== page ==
The absolute final certainly came when a bunch of Vatican employees, not clergy, rushed on the Sagrato in front of GHQ, from the front right-hand corner of the square (where the left luggage and facilities are) and looked back at above where they had come from, to see the white smoke for themselves. This had not happened previously. By now, everyone at the front had decided taken to stand on their chairs, where it was realised standing would be for at least an hour. Much cheering and trying to get a mobile phone signal took place. The people who had been inside GHQ were ushered out, and then cleared away from the front of the basilica. And then the bells rang. YES, the special signal, which turned out to be the signal for 6pm. Those flitting eyes switched continually from the chimney, still pouring smoke, to the balcony, to the bells, to the screen. And then the big bell began to swing. What a moment. What a moment.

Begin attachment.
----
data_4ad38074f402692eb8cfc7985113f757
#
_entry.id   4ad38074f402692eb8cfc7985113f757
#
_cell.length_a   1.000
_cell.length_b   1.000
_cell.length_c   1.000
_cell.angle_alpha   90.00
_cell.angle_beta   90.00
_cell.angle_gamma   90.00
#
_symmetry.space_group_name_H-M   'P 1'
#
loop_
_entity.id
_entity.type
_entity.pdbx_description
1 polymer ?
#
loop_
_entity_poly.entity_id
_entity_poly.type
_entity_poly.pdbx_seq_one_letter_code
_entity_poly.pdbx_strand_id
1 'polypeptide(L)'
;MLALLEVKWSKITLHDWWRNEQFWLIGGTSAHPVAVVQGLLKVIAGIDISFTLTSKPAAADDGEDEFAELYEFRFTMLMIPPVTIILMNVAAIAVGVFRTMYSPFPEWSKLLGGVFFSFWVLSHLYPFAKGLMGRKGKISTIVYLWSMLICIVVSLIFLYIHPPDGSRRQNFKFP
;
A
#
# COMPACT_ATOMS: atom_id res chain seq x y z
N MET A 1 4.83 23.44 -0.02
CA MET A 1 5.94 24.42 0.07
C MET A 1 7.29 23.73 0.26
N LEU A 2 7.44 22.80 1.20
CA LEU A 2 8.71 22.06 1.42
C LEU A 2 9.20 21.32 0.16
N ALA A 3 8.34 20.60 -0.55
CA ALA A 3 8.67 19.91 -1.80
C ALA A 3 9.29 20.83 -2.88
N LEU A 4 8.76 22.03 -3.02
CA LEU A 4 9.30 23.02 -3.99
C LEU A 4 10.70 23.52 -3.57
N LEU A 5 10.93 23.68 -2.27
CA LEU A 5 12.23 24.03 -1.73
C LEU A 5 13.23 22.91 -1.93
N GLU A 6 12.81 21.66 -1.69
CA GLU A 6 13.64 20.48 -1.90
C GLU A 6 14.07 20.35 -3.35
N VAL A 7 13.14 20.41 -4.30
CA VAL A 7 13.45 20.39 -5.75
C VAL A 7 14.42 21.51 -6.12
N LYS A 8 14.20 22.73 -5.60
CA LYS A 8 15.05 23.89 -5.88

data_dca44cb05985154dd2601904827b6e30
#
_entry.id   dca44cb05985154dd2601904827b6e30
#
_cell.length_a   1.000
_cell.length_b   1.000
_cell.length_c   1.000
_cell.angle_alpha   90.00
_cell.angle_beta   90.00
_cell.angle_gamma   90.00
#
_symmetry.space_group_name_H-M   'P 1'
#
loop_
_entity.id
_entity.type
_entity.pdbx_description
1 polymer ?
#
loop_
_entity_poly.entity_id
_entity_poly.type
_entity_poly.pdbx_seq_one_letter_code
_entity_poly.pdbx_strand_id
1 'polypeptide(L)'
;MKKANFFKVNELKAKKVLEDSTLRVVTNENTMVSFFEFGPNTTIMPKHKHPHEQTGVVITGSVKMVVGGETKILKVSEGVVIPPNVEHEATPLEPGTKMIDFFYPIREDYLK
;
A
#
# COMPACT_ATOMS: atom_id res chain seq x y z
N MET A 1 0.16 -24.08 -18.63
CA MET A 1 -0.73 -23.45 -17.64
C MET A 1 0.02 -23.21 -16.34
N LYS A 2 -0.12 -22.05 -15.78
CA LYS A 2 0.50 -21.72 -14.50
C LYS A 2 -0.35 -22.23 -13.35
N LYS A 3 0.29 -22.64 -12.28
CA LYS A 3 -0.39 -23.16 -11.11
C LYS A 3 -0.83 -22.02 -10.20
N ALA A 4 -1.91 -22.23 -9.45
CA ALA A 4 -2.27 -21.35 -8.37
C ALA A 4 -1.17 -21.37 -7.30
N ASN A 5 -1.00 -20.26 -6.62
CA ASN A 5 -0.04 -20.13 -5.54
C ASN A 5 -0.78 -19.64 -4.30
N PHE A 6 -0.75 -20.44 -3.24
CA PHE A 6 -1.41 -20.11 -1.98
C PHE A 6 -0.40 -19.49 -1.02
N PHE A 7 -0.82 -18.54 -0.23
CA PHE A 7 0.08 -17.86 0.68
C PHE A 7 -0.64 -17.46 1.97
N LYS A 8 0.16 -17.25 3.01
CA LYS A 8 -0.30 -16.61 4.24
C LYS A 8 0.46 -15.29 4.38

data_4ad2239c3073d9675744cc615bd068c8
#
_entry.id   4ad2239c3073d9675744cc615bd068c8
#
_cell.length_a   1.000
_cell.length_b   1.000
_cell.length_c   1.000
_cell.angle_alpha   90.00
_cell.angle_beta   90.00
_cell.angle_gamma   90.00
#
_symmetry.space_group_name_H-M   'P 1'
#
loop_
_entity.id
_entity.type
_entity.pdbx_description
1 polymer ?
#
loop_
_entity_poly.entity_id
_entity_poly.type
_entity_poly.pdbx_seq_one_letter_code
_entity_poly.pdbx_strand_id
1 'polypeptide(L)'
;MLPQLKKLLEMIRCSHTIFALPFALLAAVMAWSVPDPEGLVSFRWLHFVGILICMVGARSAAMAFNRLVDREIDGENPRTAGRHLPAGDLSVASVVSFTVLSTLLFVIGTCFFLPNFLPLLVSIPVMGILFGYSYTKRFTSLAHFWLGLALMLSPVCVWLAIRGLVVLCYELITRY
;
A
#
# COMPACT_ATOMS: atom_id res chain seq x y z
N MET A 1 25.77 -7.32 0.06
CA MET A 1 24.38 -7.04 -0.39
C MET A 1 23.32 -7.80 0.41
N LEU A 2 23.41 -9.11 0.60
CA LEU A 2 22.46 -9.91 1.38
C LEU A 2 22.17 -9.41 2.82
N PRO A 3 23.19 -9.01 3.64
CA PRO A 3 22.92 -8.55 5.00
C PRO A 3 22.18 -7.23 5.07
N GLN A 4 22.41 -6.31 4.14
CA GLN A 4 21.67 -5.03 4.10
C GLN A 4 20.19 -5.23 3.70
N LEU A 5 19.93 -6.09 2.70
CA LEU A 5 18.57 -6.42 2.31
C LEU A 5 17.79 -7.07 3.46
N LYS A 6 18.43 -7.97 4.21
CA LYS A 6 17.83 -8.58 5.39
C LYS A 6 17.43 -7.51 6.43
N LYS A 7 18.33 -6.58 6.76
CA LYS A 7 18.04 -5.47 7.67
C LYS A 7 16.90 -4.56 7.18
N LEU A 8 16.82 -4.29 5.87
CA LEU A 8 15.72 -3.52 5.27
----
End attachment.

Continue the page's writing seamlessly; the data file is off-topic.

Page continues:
Much cheering continued. Eyes now switched to the balcony. Yet further cheering and trying to get a mobile phone signal. A couple of rows in front, some helpful people started to unpack and extend their most enormous banner. It was perhaps the width of 20 people standing on chairs, and 10 rows deep, and the idea was that row 1 would unfurl it and pass it back over their heads, with each subsequent row doing the same so that it would eventually open out, spread out over a large area, and moving over the crowd. As can be imagined, this was met with great resistance by those in rows 2 and 3. However, the owners patiently explained to pass it back quickly at the appropriate time. OK, that could be coped with. A rest from cheering, but not from trying to get a mobile phone signal. Much waiting. At long last the curtains twitched, and out onto the balcony came Cardinal Medina Estevez to make the announcement, of which only two words were unknown and of interest. “Annuncio vobis gaudium magnum” he started, except that he didn’t. “Signori e Signore, madames et monsiours, Dammen und Herren, hermanas y hermanos, brothers and sisters.” Once it was realised that was what he was saying, there was a bit of relaxation and cheering. “Annuncio vobis gaudium magnum” he started properly. Wild cheering. “Habemus Papam”. Utterly wild cheering. Eminentissimum ac Reverendissimun Dominum, Dominum (yes Dominum does come twice, just to prolong it bit more) oh for goodness sake get on with it…. JOSEPHUM, a lady in the row behind was immediate in announcing Ratzinger (as if it were needed to be announced) Sancte Romanae Ecclesia Cardinalem RATZINGER. Most wildest cheering. Qui sibi nomen imposuit Benedictum Seidicessimum. Even yet wilder cheering, general standing on chairs and trying to get a mobile phone signal, not as if anyone needed to be rung up to be told the news!